A study in the United States indicates that barriers to internet use may be preventing chronically ill middle-aged and older women from accessing online resources for self-care.
While the study revealed that internet use for self-care varied depending on factors including age, the specific condition or conditions a patient had, education level and ethnic background, it showed the potential for improved condition management by getting online resources into the hands of more patients.
"We want people to be able to optimize their health," said Carolyn Mendez-Luck, an assistant professor in the School of Social and Behavioral Health Sciences at Oregon State University (OSU) who worked with her colleagues at the University of Georgia on the project and published their findings in the Journal of Women's Health.
Of the study's participants, a total of 418 women age 44 and older with at least one chronic condition, 35 percent didn't use the internet at all. Among those who did, fewer than half used it to learn from the experiences of other chronic-disease patients; fewer than 20 percent took part in online discussions regarding their conditions.
"It really seemed to be the lower-resourced individuals who weren't using the internet and thus online resources," Mendez-Luck was quoted as saying in a news release. "If you're older, if you're a member of a minority group, if you're less educated, if you're not working, all of those things work against you and impede your use of the internet; that's what this research suggests."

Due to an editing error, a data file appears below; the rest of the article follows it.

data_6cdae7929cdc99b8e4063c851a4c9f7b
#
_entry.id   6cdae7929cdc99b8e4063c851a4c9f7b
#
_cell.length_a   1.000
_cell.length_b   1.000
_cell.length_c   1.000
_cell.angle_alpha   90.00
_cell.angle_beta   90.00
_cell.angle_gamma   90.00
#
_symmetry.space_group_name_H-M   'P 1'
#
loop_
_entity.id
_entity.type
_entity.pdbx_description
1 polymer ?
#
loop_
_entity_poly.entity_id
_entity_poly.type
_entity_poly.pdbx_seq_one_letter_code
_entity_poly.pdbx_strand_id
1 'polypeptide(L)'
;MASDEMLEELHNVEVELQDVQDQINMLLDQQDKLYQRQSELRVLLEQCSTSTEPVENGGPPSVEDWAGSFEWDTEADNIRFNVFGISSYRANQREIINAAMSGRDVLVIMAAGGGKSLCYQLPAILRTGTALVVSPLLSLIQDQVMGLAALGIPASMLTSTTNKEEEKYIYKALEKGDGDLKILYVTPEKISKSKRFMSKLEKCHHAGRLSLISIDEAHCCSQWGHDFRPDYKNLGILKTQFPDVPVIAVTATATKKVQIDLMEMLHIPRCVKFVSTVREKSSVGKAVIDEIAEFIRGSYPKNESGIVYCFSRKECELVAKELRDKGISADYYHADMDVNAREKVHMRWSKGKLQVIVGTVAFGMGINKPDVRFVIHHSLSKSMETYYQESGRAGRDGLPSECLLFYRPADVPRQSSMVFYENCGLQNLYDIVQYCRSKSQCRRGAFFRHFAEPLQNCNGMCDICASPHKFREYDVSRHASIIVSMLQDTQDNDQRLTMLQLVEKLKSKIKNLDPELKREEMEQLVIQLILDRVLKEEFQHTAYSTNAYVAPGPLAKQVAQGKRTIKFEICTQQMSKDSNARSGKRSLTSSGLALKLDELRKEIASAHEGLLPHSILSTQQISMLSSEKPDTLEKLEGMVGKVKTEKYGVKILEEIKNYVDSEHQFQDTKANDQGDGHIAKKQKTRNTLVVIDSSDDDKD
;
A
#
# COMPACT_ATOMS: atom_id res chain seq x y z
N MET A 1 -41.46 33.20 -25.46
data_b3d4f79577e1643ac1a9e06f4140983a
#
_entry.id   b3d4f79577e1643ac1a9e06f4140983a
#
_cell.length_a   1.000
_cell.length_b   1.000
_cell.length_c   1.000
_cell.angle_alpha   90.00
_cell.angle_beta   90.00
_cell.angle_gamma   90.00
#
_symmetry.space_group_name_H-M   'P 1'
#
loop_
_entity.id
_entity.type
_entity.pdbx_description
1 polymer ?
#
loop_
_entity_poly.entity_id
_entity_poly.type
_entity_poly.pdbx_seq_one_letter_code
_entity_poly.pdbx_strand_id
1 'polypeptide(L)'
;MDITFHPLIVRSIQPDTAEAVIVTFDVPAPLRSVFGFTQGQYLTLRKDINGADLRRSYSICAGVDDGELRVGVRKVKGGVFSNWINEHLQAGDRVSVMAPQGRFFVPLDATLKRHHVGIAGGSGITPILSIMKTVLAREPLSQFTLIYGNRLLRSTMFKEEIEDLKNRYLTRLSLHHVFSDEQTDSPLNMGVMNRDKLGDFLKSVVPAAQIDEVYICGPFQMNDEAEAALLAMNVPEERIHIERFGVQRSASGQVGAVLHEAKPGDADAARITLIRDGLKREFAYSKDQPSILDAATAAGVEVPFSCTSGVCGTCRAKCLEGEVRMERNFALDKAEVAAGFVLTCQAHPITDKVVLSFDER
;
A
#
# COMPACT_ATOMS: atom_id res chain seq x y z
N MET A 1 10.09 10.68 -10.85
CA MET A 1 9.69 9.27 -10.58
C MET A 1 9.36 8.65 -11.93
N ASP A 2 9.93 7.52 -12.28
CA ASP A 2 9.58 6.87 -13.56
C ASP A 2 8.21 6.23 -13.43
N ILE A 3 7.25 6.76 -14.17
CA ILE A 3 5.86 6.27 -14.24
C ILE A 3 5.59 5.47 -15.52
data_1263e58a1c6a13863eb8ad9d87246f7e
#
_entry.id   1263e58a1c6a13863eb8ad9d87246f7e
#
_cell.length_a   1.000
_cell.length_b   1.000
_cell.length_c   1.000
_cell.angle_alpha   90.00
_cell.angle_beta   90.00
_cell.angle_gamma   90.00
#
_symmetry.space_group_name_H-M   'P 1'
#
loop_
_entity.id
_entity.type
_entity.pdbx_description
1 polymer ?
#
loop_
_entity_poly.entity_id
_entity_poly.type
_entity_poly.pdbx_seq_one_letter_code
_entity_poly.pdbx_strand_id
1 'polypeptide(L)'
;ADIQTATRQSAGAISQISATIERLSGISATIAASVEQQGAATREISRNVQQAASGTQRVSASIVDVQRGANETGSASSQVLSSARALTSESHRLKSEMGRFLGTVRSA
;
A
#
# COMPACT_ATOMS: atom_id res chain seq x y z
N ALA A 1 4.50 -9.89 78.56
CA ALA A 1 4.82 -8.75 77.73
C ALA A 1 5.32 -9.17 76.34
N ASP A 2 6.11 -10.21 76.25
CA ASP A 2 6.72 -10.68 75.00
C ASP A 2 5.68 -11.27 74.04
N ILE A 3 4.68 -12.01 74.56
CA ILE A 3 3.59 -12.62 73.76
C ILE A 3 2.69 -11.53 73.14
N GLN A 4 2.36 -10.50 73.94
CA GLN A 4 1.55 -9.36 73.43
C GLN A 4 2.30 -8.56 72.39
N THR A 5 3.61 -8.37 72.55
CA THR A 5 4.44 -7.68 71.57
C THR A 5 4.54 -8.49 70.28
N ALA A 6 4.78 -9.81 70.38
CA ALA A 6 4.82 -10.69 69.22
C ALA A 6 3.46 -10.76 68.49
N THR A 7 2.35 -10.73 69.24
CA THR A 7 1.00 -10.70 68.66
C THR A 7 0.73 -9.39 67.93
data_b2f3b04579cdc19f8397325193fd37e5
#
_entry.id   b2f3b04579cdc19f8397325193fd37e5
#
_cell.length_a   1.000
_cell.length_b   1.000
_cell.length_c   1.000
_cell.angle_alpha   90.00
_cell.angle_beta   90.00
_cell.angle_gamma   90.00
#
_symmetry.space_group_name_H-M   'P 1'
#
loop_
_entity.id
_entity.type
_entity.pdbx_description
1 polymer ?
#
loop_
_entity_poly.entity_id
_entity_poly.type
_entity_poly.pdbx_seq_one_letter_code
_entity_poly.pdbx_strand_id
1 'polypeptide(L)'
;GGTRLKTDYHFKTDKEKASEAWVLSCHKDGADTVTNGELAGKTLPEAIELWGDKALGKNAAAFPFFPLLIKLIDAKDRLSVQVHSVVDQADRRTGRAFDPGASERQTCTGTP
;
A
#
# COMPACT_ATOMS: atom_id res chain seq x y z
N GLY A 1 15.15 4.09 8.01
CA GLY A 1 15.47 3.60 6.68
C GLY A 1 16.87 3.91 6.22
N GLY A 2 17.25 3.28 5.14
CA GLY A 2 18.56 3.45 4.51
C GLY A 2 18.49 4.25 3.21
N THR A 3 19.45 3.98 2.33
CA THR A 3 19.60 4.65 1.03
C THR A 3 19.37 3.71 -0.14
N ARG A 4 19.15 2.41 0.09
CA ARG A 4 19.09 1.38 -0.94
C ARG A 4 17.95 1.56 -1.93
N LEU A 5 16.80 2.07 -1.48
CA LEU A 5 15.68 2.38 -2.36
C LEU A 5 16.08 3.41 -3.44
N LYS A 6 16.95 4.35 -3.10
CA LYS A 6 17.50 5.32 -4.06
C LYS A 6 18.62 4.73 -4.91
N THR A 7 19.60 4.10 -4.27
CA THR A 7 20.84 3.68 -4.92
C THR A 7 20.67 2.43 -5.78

Self-care, including the use of online resources, is an important component in managing chronic illnesses such as heart disease, cancer, stroke, diabetes, arthritis, asthma, high blood pressure, emphysema, chronic bronchitis, depression and anxiety. Effective management of these conditions delays or prevents them from becoming debilitating, maintaining quality of life for the patient and saving health care dollars.
About 31 percent of the women in the study were 65 and older; 30 percent had three or more chronic conditions.
"A significantly larger proportion of older women reported multiple chronic conditions, and a significantly smaller proportion of older women reported using the internet or relying on it for help or support," Mendez-Luck said. "A significantly larger proportion of non-internet users reported needing help learning what to do to manage their health conditions and needing help learning how to care for their health conditions."
Older women represent the chronic-conditions group with the most potential for gains in using online resources for disease self-management. "There's an opportunity for sure," Mendez-Luck said, noting that one method for improvement might be as simple as a physician, nurse or dietitian taking a moment to talk to patients about using the internet and how it can benefit them.